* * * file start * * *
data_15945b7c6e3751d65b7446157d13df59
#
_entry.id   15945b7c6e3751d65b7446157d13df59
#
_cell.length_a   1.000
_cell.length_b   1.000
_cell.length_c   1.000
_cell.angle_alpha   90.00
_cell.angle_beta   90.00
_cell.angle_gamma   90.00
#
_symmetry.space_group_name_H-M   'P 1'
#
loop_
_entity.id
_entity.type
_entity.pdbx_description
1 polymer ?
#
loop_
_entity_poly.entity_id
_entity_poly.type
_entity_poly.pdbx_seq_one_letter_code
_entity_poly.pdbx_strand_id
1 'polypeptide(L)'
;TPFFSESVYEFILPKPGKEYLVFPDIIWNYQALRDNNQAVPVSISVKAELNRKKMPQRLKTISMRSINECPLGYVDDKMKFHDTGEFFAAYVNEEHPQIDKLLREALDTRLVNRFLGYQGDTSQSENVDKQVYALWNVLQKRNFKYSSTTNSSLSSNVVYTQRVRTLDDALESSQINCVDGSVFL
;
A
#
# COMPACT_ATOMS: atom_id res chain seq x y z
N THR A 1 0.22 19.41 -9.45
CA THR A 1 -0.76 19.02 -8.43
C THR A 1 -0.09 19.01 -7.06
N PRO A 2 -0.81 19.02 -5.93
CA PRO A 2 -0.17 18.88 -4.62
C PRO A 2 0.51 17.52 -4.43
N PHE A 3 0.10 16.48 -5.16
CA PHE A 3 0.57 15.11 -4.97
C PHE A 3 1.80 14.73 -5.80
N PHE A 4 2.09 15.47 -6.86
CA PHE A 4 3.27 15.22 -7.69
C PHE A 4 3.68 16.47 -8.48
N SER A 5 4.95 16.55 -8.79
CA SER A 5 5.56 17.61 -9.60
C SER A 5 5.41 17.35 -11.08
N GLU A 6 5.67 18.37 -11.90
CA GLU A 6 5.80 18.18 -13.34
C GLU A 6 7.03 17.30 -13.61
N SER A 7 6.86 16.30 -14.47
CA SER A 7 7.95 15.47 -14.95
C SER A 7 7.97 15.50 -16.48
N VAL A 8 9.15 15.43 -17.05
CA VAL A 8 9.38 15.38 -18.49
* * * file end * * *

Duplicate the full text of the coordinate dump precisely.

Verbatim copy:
data_15945b7c6e3751d65b7446157d13df59
#
_entry.id   15945b7c6e3751d65b7446157d13df59
#
_cell.length_a   1.000
_cell.length_b   1.000
_cell.length_c   1.000
_cell.angle_alpha   90.00
_cell.angle_beta   90.00
_cell.angle_gamma   90.00
#
_symmetry.space_group_name_H-M   'P 1'
#
loop_
_entity.id
_entity.type
_entity.pdbx_description
1 polymer ?
#
loop_
_entity_poly.entity_id
_entity_poly.type
_entity_poly.pdbx_seq_one_letter_code
_entity_poly.pdbx_strand_id
1 'polypeptide(L)'
;TPFFSESVYEFILPKPGKEYLVFPDIIWNYQALRDNNQAVPVSISVKAELNRKKMPQRLKTISMRSINECPLGYVDDKMKFHDTGEFFAAYVNEEHPQIDKLLREALDTRLVNRFLGYQGDTSQSENVDKQVYALWNVLQKRNFKYSSTTNSSLSSNVVYTQRVRTLDDALESSQINCVDGSVFL
;
A
#
# COMPACT_ATOMS: atom_id res chain seq x y z
N THR A 1 0.22 19.41 -9.45
CA THR A 1 -0.76 19.02 -8.43
C THR A 1 -0.09 19.01 -7.06
N PRO A 2 -0.81 19.02 -5.93
CA PRO A 2 -0.17 18.88 -4.62
C PRO A 2 0.51 17.52 -4.43
N PHE A 3 0.10 16.48 -5.16
CA PHE A 3 0.57 15.11 -4.97
C PHE A 3 1.80 14.73 -5.80
N PHE A 4 2.09 15.47 -6.86
CA PHE A 4 3.27 15.22 -7.69
C PHE A 4 3.68 16.47 -8.48
N SER A 5 4.95 16.55 -8.79
CA SER A 5 5.56 17.61 -9.60
C SER A 5 5.41 17.35 -11.08
N GLU A 6 5.67 18.37 -11.90
CA GLU A 6 5.80 18.18 -13.34
C GLU A 6 7.03 17.30 -13.61
N SER A 7 6.86 16.30 -14.47
CA SER A 7 7.95 15.47 -14.95
C SER A 7 7.97 15.50 -16.48
N VAL A 8 9.15 15.43 -17.05
CA VAL A 8 9.38 15.38 -18.49